Various events will be held throughout the country focusing on threatened species including the Critically Endangered Pickersgill’s Reed Frog from KwaZulu-Natal, the Critically Endangered Amathole Toad from the Eastern Cape and the Endangered Western Leopard Toad from the Western Cape. Jeanne will be involved in two events during the course of the day:  she will be addressing local residents of Mtunzini on the afternoon of the 28th about their area being a hotspot for Pickersgill’s Reed Frog and how they can help. That evening she will be in her local town of Kloof for a family outing including kids activities, an illustrated presentation and a guided walk in Glenholme Nature Reserve. Activities focused on the Western Leopard Toad will take place in Noordhoek, Houtbay and Stanford. In the Eastern Cape, two events will be taking place to create awareness about the Amathole Toad – the local Hogsback school will take part in a wetland clean-up and a trail run on the Amathole Trail will take place on Saturday, 1 March.

More importantly though, individuals are asked to organise their own events at home, school or the office to bring attention to and celebrate these important creatures in general. The website dedicated to the day will have plenty of information on ideas, tips on how you can help and events in your area.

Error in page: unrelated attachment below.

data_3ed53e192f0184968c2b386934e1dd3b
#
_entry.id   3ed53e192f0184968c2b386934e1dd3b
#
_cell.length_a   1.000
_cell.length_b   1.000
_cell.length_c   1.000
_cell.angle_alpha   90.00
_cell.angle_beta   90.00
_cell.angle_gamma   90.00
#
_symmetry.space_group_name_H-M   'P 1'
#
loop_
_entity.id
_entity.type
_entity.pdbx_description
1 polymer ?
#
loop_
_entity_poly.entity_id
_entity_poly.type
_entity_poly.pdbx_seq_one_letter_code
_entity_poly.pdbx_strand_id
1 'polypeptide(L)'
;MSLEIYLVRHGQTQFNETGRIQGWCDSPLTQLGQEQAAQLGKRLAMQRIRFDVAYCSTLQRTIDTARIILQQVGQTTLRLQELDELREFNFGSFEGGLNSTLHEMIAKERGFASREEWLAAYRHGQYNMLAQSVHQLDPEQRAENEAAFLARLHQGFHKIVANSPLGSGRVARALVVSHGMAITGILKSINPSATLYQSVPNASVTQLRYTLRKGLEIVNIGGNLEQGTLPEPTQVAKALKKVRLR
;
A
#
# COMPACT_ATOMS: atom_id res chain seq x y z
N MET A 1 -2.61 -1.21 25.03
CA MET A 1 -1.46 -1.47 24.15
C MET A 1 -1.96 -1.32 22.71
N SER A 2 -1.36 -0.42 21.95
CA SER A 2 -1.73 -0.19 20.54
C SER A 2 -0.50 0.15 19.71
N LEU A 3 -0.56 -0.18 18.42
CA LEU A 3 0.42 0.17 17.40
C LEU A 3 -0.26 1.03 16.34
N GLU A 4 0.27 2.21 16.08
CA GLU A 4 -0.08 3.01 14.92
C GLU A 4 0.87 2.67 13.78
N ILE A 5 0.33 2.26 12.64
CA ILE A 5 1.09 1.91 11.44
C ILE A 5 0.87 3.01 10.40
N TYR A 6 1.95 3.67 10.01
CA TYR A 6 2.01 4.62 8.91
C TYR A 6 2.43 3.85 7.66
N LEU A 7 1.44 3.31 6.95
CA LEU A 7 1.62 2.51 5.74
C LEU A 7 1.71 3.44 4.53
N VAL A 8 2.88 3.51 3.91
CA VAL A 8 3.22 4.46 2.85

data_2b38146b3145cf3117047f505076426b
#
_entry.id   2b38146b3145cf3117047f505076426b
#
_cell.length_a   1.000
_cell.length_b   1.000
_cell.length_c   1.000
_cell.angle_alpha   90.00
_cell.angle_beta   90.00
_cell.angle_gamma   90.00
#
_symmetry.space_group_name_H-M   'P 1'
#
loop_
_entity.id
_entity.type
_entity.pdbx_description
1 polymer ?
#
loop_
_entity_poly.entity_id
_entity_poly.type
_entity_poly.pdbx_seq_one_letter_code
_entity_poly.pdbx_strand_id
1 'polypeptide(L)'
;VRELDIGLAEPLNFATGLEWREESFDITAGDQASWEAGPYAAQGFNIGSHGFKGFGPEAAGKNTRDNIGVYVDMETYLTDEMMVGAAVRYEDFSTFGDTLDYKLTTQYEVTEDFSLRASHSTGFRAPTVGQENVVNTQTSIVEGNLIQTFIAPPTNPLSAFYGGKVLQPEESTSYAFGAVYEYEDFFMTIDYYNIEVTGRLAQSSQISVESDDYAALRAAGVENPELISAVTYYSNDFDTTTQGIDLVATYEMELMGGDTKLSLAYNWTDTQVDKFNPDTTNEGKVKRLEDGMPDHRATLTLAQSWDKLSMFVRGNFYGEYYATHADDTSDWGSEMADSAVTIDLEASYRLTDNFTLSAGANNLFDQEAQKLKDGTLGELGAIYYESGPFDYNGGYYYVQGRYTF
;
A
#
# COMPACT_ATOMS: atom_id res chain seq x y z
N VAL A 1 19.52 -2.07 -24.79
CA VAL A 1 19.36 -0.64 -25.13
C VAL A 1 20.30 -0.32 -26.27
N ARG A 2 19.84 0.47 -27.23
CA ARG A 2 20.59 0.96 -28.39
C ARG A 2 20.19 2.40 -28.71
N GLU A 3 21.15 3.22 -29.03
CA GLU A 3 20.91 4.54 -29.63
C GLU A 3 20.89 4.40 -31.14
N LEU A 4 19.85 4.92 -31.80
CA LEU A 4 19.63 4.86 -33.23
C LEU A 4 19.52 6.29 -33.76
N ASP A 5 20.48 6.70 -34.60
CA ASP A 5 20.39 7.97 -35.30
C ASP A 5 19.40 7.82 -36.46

window frog 3.res CROP.

For further information about the EWT-TAP and Leap Day for Frogs visitwww.leapdayforfrogs.org.za  or contact Jeanne Tarrant on jeannet@ewt.org.za.

Contact:   Jeanne Tarrant
Manager: Threatened Amphibian Programme
Endangered Wildlife Trust
Tel: +27 31 765 5471
Cell: +27 83 254 9563
jeannet@ewt.org.za

and

Nomonde Mxhalisa
Communications Manager
Endangered Wildlife Trust
Tel: +27 11 372 3600
nomondem@ewt.org.za


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Vermiculture: gardener’s gold

I have developed quite an emotional attachment to my worms.  For good reason, they are truly amazing and greatly underappreciated creatures.

Gardeners Gold.  the result of vermiculture is the Rolls Royce of compost

Gardeners Gold. the result of vermiculture is the Rolls Royce of compost

If you haven’t yet discovered the joy of worm farming I urge you to give it a go. For the yet to be initiated:

Vermicompost is the product or process of composting using various worms, usually red wigglers, white worms, and other earthworms to create a heterogeneous mixture of decomposing vegetable or food waste, bedding materials, and vermicast. Wikipedia